Potato Damage Due to Hail

Hail is not uncommon from spring to autumn at high altitudes, but potatoes are remarkably resilient to its damages compared to other crops as corn and beans. The severity of hail injury, its importance and degree of recovery are dependent on the amount and size of the hail, the growth stage of the plants, the variety affected, the weather after the hail, and practices used. The greatest effect on yield occurs when there is severe hail two to three weeks after tuber initiation or early tuber bulking. For many varieties, this corresponds to two to four weeks after flowering.

Leaves tear, appearing tattered, and also have holes through the blades where small hail went through. Damage is similar to that caused by sandblasting. Protecting fungicides application is recommended as early blight and alternata blight can invade. Vines may be partially completely defoliated. If 25% or less defoliation occurs early or late in the season, or 10% or less during mid-season (bulking), there may be little effect on yield with good management practices and cooperative weather. (These are the same defoliation thresholds used scheduling treatment of eating/chewing insects as Col. potato beetle.)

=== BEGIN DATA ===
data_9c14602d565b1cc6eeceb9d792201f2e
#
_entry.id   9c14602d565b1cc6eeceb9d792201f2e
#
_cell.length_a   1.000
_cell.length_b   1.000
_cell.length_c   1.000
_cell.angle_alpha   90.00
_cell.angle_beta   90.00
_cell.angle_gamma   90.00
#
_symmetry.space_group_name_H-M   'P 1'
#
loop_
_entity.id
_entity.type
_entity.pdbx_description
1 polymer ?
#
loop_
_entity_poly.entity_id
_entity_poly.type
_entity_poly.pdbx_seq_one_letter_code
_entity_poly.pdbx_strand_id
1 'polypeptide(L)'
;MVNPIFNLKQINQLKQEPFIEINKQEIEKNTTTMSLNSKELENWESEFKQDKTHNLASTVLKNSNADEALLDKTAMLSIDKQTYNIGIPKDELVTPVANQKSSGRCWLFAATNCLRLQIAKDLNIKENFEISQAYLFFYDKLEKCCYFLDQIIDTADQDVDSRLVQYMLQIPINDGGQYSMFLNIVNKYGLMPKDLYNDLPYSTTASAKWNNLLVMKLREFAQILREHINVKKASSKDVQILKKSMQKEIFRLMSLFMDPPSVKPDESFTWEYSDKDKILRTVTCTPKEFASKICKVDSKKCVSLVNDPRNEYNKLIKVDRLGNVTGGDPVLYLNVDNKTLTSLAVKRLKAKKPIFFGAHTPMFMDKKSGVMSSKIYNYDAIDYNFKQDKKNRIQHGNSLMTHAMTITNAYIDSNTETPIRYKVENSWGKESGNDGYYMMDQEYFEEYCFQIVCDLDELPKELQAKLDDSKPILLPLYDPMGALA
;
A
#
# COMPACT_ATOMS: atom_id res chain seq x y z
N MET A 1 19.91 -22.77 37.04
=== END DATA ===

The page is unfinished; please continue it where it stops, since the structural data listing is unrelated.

Stem injury is the main reason for crop loss due to hail. At the point of impact, hail can break the stem at worst, can go deep enough to cut the vascular tissue and expose it, and, at the least, form a whitish, papery, oval-shaped bruise on the surface. All of these open a portal for pathogens such as aerial black leg. Vine maturity may be delayed due to the recovery period after hail. The application of sulfur as Thiosul through the center-pivot may help in recovery from slight to moderate damage.

Tubers are not directly affected. However, mid-season hail reduces yield by inducing late sets resulting in more smaller tubers. Also, mis-shaping of tubers may occur due to erratic growth as the vine tries to recover. Late-season hail may reduce tubers solids (lower specific gravity).